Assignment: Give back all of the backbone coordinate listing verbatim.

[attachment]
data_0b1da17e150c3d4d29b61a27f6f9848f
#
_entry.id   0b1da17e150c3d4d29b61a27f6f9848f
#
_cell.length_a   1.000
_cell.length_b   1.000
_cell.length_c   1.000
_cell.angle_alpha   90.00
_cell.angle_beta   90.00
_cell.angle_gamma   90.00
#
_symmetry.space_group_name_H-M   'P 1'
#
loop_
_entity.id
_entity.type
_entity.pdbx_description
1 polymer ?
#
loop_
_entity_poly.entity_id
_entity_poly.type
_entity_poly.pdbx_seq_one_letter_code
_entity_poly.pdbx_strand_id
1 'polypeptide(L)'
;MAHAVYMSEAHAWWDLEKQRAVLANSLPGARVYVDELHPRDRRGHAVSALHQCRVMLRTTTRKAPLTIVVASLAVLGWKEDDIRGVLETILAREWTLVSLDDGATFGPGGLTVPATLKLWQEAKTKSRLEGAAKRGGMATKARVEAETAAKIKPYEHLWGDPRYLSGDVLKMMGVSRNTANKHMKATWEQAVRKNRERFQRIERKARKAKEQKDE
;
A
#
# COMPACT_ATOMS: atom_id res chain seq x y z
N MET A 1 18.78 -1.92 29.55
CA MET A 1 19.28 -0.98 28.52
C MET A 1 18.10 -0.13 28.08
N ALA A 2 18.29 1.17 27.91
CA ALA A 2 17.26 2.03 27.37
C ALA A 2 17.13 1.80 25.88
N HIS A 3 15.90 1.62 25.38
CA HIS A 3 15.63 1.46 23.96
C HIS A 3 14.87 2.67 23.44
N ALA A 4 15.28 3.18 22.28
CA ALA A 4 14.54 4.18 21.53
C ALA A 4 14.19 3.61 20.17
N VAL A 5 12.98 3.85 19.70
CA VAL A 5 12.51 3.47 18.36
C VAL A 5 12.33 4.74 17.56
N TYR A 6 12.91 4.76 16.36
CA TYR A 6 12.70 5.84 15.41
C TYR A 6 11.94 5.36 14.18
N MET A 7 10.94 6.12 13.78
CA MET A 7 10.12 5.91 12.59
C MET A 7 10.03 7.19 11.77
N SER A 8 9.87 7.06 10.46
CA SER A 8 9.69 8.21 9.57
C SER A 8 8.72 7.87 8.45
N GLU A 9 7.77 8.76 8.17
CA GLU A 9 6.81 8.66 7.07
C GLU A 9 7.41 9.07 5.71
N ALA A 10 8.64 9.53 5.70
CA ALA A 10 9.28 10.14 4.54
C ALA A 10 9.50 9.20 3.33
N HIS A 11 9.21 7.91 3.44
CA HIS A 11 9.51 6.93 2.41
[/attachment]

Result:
data_0b1da17e150c3d4d29b61a27f6f9848f
#
_entry.id   0b1da17e150c3d4d29b61a27f6f9848f
#
_cell.length_a   1.000
_cell.length_b   1.000
_cell.length_c   1.000
_cell.angle_alpha   90.00
_cell.angle_beta   90.00
_cell.angle_gamma   90.00
#
_symmetry.space_group_name_H-M   'P 1'
#
loop_
_entity.id
_entity.type
_entity.pdbx_description
1 polymer ?
#
loop_
_entity_poly.entity_id
_entity_poly.type
_entity_poly.pdbx_seq_one_letter_code
_entity_poly.pdbx_strand_id
1 'polypeptide(L)'
;MAHAVYMSEAHAWWDLEKQRAVLANSLPGARVYVDELHPRDRRGHAVSALHQCRVMLRTTTRKAPLTIVVASLAVLGWKEDDIRGVLETILAREWTLVSLDDGATFGPGGLTVPATLKLWQEAKTKSRLEGAAKRGGMATKARVEAETAAKIKPYEHLWGDPRYLSGDVLKMMGVSRNTANKHMKATWEQAVRKNRERFQRIERKARKAKEQKDE
;
A
#
# COMPACT_ATOMS: atom_id res chain seq x y z
N MET A 1 18.78 -1.92 29.55
CA MET A 1 19.28 -0.98 28.52
C MET A 1 18.10 -0.13 28.08
N ALA A 2 18.29 1.17 27.91
CA ALA A 2 17.26 2.03 27.37
C ALA A 2 17.13 1.80 25.88
N HIS A 3 15.90 1.62 25.38
CA HIS A 3 15.63 1.46 23.96
C HIS A 3 14.87 2.67 23.44
N ALA A 4 15.28 3.18 22.28
CA ALA A 4 14.54 4.18 21.53
C ALA A 4 14.19 3.61 20.17
N VAL A 5 12.98 3.85 19.70
CA VAL A 5 12.51 3.47 18.36
C VAL A 5 12.33 4.74 17.56
N TYR A 6 12.91 4.76 16.36
CA TYR A 6 12.70 5.84 15.41
C TYR A 6 11.94 5.36 14.18
N MET A 7 10.94 6.12 13.78
CA MET A 7 10.12 5.91 12.59
C MET A 7 10.03 7.19 11.77
N SER A 8 9.87 7.06 10.46
CA SER A 8 9.69 8.21 9.57
C SER A 8 8.72 7.87 8.45
N GLU A 9 7.77 8.76 8.17
CA GLU A 9 6.81 8.66 7.07
C GLU A 9 7.41 9.07 5.71
N ALA A 10 8.64 9.53 5.70
CA ALA A 10 9.28 10.14 4.54
C ALA A 10 9.50 9.20 3.33
N HIS A 11 9.21 7.91 3.44
CA HIS A 11 9.51 6.93 2.41